Supply chain technology firm Llamasoft is partnering with Zipline, a tech innovator that operates the world’s only drone delivery system of national scale, to send urgent medical supplies to patients all over the world.
Zipline has been working with LLamasoft to simulate their operations and quantify the cost and performance benefits their technology can bring to existing public health supply chains.
Zipline has been operating in Rwanda since October of 2016, and is now expanding its services into Tanzania. Over the course of the collaboration, Zipline has engaged LLamasoft to analyze its operations in both Rwanda and in Tanzania.
In Tanzania, Zipline plans to operate four distribution centers, the first of which will be in Dodoma, the country’s capital. LLamasoft is currently working with Zipline to help design their Dodoma operations.
“As Zipline builds the agile supply chain of the future, LLamasoft’s expertise in supply chain modeling and optimization has been extremely valuable,” said Will Hetzler, co-founder of Zipline.
“LLamasoft is widely respected in the global health community, and they already worked to optimize portions of the public health supply chains in many of the countries where Zipline plans to operate. LLamasoft’s familiarity and credibility with these health systems has helped Zipline communicate the value of our services.”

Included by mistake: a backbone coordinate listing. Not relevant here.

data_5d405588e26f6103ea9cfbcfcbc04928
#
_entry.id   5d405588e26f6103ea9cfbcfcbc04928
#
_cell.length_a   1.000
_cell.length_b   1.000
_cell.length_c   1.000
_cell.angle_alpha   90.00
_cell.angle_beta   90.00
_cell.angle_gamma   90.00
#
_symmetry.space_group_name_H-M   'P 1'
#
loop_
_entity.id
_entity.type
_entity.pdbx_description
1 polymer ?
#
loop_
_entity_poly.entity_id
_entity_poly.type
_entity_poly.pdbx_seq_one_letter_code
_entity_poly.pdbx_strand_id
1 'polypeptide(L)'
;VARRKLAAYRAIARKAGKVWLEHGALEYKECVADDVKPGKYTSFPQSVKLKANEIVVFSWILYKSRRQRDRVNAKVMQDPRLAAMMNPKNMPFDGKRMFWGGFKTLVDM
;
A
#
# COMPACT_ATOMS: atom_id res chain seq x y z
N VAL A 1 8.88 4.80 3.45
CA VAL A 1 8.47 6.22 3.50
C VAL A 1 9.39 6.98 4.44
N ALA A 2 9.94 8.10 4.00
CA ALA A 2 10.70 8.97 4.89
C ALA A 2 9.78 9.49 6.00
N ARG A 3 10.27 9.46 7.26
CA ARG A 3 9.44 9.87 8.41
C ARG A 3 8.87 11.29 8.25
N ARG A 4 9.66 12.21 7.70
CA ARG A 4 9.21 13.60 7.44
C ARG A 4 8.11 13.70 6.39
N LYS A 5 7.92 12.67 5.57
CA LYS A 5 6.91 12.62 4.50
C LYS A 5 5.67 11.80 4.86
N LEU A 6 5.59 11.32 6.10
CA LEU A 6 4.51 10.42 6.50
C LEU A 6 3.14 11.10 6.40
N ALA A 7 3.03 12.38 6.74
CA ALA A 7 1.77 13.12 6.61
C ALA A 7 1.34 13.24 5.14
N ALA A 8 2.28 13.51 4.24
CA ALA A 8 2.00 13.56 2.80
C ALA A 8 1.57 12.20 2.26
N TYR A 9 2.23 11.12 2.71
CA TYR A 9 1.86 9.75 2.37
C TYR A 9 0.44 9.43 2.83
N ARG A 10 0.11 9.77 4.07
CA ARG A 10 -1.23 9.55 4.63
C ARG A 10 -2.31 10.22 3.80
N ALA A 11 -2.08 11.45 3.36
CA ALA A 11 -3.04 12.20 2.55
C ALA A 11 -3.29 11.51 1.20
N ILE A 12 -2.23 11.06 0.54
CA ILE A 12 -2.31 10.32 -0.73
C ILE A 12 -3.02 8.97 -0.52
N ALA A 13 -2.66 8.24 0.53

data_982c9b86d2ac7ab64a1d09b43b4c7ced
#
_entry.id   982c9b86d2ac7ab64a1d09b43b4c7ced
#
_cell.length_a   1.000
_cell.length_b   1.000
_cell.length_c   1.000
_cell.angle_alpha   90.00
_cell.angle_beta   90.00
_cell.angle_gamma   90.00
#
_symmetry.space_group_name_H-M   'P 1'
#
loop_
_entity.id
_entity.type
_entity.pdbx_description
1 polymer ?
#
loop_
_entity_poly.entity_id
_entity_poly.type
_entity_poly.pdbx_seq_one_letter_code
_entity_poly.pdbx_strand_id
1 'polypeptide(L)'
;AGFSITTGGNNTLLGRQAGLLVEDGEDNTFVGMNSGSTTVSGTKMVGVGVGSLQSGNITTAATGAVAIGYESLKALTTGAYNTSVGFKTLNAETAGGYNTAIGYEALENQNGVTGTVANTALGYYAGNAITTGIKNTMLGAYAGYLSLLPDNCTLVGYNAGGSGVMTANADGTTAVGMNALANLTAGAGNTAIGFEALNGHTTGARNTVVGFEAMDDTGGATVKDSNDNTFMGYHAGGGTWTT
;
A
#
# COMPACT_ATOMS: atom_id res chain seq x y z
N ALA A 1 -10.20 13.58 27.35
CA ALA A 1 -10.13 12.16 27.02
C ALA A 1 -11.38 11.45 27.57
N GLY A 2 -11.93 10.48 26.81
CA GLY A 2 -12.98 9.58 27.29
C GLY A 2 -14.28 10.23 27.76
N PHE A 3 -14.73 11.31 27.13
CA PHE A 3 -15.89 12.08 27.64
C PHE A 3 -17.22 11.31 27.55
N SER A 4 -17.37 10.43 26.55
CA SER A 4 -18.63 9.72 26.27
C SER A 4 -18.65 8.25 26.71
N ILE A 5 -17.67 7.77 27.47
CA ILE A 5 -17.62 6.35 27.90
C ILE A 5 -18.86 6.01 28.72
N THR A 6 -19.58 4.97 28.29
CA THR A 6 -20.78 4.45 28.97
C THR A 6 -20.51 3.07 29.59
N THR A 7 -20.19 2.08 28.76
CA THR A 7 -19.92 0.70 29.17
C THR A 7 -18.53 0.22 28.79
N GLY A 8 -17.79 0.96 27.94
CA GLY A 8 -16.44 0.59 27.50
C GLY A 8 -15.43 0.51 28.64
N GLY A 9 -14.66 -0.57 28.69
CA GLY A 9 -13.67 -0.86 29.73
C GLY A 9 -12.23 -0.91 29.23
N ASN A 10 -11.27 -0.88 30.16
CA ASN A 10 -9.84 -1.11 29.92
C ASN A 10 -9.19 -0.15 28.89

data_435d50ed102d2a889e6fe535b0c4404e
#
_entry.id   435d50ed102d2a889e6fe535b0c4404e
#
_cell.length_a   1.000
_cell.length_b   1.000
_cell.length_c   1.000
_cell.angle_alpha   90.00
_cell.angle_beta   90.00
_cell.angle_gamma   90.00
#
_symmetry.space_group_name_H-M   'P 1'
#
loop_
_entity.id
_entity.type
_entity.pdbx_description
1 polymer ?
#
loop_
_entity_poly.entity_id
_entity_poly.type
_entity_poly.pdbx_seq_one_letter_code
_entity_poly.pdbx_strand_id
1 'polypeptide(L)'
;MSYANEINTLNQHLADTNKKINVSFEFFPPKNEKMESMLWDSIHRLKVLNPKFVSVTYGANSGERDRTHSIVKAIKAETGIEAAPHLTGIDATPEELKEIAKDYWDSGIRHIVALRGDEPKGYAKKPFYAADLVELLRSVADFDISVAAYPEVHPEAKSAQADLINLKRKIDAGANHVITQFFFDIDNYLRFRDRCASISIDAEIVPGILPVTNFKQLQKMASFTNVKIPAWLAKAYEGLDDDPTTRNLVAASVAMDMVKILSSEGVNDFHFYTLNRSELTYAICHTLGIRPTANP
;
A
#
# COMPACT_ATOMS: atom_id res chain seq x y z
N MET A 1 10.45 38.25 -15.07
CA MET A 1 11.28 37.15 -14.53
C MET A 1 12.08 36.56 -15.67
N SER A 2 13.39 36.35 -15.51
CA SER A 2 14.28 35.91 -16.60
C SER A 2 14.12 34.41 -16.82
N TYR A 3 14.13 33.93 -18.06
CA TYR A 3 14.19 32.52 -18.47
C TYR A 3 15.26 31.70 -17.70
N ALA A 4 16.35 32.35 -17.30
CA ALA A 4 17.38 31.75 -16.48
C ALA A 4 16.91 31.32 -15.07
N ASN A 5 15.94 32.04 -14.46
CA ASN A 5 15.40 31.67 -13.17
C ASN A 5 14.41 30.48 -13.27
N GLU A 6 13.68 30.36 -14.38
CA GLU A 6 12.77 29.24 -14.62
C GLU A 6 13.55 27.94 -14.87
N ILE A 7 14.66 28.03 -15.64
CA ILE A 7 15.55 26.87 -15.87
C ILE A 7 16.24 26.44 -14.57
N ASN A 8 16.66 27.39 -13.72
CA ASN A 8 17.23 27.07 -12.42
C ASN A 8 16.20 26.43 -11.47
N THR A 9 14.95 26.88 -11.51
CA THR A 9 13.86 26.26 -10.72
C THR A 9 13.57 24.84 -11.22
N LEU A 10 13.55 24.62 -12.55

LLamasoft’s global impact team has worked with the Tanzanian Ministry of Health and Medical Stores Department on other supply chain projects in recent years, including a transportation optimization project and a strategic review of their supply chain.
LLamasoft will draw on this experience to help Zipline maximize the benefit of their integration into the Tanzanian public health supply chain.
“Zipline is one of the most innovative companies out there, not only in the world of public health supply chains, but supply chains more broadly,” said Sid Rupani, Regional Director for LLamasoft IMEA. “We at LLamasoft’s Global Impact Team are excited to be working with Zipline to quantify the expected value they can bring to public health supply chains and to help design their operations.
“This collaboration fits squarely into our mission as a prime example of a fascinating supply chain design problem and one that could potentially deliver great positive social impact.”